World Breastfeeding Week 2010
In an article that I wrote for our local Macaroni Kid Newsletter (You can see it at Whole Mothering Center with the images in tact; MK’s site doesn’t allow images), I challenged breastfeeding moms who’ve stuck with it through difficulties, for several years, and/or nursed several babies to talk and/or blog about what aspect of breastfeeding it was that made them love it so much. I don’t think I’ve ever posted many pictures of me breastfeeding my babies, now 7 and 8 years old, so I’m going to do that in celebration of World Breastfeeding Week.
I’ve worked with several organizations over the past 8 years; this picture is of me at the first La Leche League meeting I went to after PeaGreen was born (I’m actually breastfeeding both boys and holding a conversation all at the same time *gasp*). In that time, I’ve heard so many stories – of success, or failure, of hard work, of everything working beautifully from the first moment to mom ultimately deciding that breastfeeding just wasn’t for her. I’ve watched women become more confident, I’ve watched them struggle with criticism and bad advice and the stories are both satisfying and infuriating to listen to or read.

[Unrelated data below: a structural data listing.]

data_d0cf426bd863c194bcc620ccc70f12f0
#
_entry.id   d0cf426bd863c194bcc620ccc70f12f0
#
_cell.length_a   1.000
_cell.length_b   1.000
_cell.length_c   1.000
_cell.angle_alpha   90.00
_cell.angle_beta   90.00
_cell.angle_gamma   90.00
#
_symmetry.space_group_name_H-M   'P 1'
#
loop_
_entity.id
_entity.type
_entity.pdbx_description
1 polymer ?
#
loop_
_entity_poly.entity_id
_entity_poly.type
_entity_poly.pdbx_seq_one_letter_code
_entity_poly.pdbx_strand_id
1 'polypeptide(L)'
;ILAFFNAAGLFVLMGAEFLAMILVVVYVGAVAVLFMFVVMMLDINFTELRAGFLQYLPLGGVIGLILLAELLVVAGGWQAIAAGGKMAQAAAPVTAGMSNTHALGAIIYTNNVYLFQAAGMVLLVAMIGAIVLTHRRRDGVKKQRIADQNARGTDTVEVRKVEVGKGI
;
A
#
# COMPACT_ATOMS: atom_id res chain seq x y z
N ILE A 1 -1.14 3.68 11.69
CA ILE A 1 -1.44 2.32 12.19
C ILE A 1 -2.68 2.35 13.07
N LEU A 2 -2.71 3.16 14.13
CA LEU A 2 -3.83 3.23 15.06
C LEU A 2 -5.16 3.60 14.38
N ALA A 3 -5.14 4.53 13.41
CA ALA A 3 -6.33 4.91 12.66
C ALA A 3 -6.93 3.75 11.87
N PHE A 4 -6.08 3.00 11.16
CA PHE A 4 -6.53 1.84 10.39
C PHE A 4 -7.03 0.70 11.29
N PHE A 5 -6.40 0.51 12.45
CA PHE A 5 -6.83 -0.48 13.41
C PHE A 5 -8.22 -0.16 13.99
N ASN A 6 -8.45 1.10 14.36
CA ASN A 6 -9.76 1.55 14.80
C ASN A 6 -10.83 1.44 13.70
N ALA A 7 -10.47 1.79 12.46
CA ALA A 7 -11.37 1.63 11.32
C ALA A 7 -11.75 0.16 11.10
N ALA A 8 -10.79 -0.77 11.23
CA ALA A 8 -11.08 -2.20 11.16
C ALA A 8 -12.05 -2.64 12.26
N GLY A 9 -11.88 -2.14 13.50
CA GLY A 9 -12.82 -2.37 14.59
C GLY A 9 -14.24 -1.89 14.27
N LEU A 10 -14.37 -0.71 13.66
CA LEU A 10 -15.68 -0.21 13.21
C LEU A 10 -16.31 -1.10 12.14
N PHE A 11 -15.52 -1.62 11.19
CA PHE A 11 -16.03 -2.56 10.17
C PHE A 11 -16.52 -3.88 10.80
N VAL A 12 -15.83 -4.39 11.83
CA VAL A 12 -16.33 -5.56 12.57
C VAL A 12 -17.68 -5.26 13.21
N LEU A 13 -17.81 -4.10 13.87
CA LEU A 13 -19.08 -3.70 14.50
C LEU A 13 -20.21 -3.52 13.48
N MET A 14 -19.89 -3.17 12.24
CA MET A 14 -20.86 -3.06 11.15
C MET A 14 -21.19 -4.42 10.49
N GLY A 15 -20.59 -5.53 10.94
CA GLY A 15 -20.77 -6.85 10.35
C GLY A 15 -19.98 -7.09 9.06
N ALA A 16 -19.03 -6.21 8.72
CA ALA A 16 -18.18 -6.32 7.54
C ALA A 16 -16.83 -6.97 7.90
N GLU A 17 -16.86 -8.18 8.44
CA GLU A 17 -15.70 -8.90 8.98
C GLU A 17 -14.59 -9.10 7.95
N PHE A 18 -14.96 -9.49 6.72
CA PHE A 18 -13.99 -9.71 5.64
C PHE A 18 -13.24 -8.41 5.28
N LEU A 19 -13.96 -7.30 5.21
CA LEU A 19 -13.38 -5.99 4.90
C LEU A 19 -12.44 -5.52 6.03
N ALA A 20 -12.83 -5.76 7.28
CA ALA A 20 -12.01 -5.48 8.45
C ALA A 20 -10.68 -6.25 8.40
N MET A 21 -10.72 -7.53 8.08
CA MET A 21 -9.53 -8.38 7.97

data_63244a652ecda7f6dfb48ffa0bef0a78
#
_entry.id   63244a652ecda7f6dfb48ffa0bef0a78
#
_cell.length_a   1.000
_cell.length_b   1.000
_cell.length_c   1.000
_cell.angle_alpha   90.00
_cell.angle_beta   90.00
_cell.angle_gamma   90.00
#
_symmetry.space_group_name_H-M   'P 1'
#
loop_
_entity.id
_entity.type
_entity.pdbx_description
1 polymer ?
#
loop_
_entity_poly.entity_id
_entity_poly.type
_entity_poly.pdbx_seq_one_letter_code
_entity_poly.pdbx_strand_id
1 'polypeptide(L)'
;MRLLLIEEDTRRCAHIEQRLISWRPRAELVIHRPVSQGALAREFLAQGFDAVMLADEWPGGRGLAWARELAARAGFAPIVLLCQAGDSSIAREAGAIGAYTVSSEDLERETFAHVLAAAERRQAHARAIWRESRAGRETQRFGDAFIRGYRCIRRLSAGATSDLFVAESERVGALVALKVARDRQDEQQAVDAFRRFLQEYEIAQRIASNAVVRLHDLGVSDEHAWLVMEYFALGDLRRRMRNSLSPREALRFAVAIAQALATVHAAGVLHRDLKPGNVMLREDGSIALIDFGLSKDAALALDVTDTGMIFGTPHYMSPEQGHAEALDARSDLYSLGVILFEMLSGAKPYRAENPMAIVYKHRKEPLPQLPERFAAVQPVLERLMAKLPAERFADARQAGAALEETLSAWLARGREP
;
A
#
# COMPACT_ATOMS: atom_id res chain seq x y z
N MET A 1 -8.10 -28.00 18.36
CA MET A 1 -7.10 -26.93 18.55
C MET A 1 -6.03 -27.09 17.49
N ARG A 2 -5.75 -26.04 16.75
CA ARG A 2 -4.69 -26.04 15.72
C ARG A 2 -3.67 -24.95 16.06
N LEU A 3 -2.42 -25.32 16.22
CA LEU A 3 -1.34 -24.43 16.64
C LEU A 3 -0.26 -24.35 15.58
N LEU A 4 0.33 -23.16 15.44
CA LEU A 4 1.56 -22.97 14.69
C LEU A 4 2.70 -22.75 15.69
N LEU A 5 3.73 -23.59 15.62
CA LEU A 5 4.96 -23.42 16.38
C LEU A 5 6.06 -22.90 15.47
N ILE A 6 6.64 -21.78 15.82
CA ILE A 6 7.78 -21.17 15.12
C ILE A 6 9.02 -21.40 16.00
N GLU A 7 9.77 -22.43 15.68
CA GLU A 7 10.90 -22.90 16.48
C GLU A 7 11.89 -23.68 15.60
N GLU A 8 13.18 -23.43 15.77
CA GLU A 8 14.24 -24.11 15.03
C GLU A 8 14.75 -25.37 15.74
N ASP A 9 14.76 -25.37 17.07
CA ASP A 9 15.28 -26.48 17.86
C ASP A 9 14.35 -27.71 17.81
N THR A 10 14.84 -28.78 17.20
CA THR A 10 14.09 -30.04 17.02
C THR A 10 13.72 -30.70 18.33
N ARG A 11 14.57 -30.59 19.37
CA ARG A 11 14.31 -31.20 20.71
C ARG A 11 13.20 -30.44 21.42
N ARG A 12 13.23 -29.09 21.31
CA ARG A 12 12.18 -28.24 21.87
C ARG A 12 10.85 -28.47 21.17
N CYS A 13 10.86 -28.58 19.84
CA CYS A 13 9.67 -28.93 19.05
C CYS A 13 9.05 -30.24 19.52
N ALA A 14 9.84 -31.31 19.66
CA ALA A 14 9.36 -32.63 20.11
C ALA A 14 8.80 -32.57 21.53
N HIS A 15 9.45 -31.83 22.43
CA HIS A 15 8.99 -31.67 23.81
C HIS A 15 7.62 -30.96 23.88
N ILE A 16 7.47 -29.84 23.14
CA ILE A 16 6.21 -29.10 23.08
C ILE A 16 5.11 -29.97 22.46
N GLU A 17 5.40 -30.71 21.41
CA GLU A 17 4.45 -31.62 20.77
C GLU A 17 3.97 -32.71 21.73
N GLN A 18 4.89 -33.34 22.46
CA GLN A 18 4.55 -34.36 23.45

My own experiences lean more towards the ‘overcoming difficulty’ camp but are overall absolutely wonderful. I would not trade nursing my babies for anything. It’s something I always knew I would do. My mom nursed my brother for a year, my grandmother and aunts all nursed; it’s just how the women in my family fed their babies.
When LittleBoyBlue was born, it took a while for both of us to get the hang of it. He had a fever when he was born and so spent some time in the nursery. I didn’t know then that it was hospital policy to give ‘sick’ babies a bottle. That screwed us up for weeks! He ended up with nipple confusion (a condition where the baby tries to breastfeed by using their tongue in the same way he would use it to drink from a bottle – it doesn’t work; its two completely different mouth and tongue movements) and promptly put blisters on my nipples and made nursing extremely painful.